Those who stuck with the Broncos-Chargers game on Monday night after San Diego took a 24-0 lead into the locker room at halftime were treated to perhaps one of Peyton Manning’s most scintillating second-half showings.
They also became witnesses to Chargers head coach Norv Turner and GM A.J. Smith writing their own obituaries on their tenures in San Diego.
Solid in the first half with the exception of a pick-six that likely falls on WR Matt Hillis, Manning was machine-like in the final 30 minutes, leading his Broncos on three consecutive scoring drives — of 85, 70 and 45 yards — all capped by TDs. Paired with Tony Carter’s 65-yard fumble return late in the third quarter, Manning’s frenetic comeback remarkably turned a 24-point halftime deficit into a 28-24 lead in barely under 18 minutes.
We saw absolutely vintage Manning, deftly avoiding pressure by sliding, shuffling, and, yes, even hurdling a fallen defender one play before a 7-yard Eric Decker bubble screen went for a score.
Manning, as he so often does, identified single coverage on to his right on the next touchdown, throwing an absolutely picture perfect 21-yard fade to Brandon Stokley for a score.
Manning's second-half stat line: 13-of-14 for 167 yards, three TDs, zero INTs.
You can’t make this stuff up.
And despite it all, Manning adding another chapter to his storied career and proving that the Broncos are absolutely the team to beat out west, I was most stunned by the failures of Chargers QB Philip Rivers and Turner.
You see, it takes two to tango, or in this case, blow a 24-point halftime lead.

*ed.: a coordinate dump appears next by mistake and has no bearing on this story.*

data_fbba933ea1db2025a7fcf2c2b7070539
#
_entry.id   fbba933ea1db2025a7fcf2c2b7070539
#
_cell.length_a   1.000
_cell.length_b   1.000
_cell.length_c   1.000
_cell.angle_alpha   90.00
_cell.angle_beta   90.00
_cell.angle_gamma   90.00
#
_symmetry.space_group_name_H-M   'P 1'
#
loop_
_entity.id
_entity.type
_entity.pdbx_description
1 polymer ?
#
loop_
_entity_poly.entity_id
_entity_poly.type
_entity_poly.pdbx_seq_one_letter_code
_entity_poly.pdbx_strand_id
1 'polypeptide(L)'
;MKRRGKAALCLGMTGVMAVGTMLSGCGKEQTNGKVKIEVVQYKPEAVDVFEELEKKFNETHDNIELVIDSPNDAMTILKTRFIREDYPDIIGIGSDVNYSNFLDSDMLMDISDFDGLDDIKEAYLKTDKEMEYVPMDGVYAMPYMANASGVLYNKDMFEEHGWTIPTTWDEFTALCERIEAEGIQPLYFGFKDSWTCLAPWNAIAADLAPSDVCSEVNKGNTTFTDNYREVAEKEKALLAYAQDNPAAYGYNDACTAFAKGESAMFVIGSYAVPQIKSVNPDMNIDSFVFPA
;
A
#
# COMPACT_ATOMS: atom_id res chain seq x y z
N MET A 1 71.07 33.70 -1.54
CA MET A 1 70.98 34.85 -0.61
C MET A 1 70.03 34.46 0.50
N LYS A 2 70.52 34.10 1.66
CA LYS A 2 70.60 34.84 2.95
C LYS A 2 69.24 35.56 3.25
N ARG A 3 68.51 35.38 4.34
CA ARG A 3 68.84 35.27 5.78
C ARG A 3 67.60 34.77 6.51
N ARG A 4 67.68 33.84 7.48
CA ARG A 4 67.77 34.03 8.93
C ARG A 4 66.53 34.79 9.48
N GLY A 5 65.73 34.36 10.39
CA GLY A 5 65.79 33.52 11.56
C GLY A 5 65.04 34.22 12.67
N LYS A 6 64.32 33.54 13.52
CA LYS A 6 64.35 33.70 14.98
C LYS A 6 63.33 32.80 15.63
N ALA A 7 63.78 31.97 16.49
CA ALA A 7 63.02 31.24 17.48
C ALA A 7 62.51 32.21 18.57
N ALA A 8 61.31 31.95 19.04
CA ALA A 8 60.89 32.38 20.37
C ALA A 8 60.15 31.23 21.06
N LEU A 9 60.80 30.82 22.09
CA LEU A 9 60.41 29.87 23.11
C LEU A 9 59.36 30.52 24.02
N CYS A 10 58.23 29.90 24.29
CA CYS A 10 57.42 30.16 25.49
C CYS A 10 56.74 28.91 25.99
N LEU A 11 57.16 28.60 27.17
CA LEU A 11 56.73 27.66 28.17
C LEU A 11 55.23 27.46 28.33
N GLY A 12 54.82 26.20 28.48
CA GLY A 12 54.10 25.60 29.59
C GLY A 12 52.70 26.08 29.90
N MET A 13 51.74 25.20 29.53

After a sterling first-half in which he finally rekindled the flame with Antonio Gates, finding the future Hall of Famer for his first two TDs of the season, Rivers had perhaps his greatest meltdown in his nine-year career after the intermission.
Three second-half picks — all falling squarely on Rivers — and a lost fumble led to 28 unanswered points for the Broncos, inviting Denver to pull off a seemingly insurmountable road comeback.
I was in the camp that thought Rivers would bounce back with a big 2012 campaign, on the heels of arguably his worst season as a pro. Instead, Rivers has carried over the disturbing trend from a season ago, recklessly taking care of the football and continuing to look like his fastball is gone.
He wasn’t alone in his recklessness.
Someone please explain to me how Turner only gives Ryan Mathews the football seven times in the second half with a 24-point lead and Manning on the opposite sideline? San Diego, criminally, only rushed 11 times overall in the final 30 minutes.
There is a lot of football left to play, but I just don’t see a scenario where the Bolts recover from this crippling upset loss at home, particularly with Manning and Rivers clearly going in opposite directions.
Barring a miraculous turnaround and postseason berth, San Diego will be cleaning house after the season. That likely isn't limited to Turner and Smith; the search for Rivers' replacement is also on the horizon.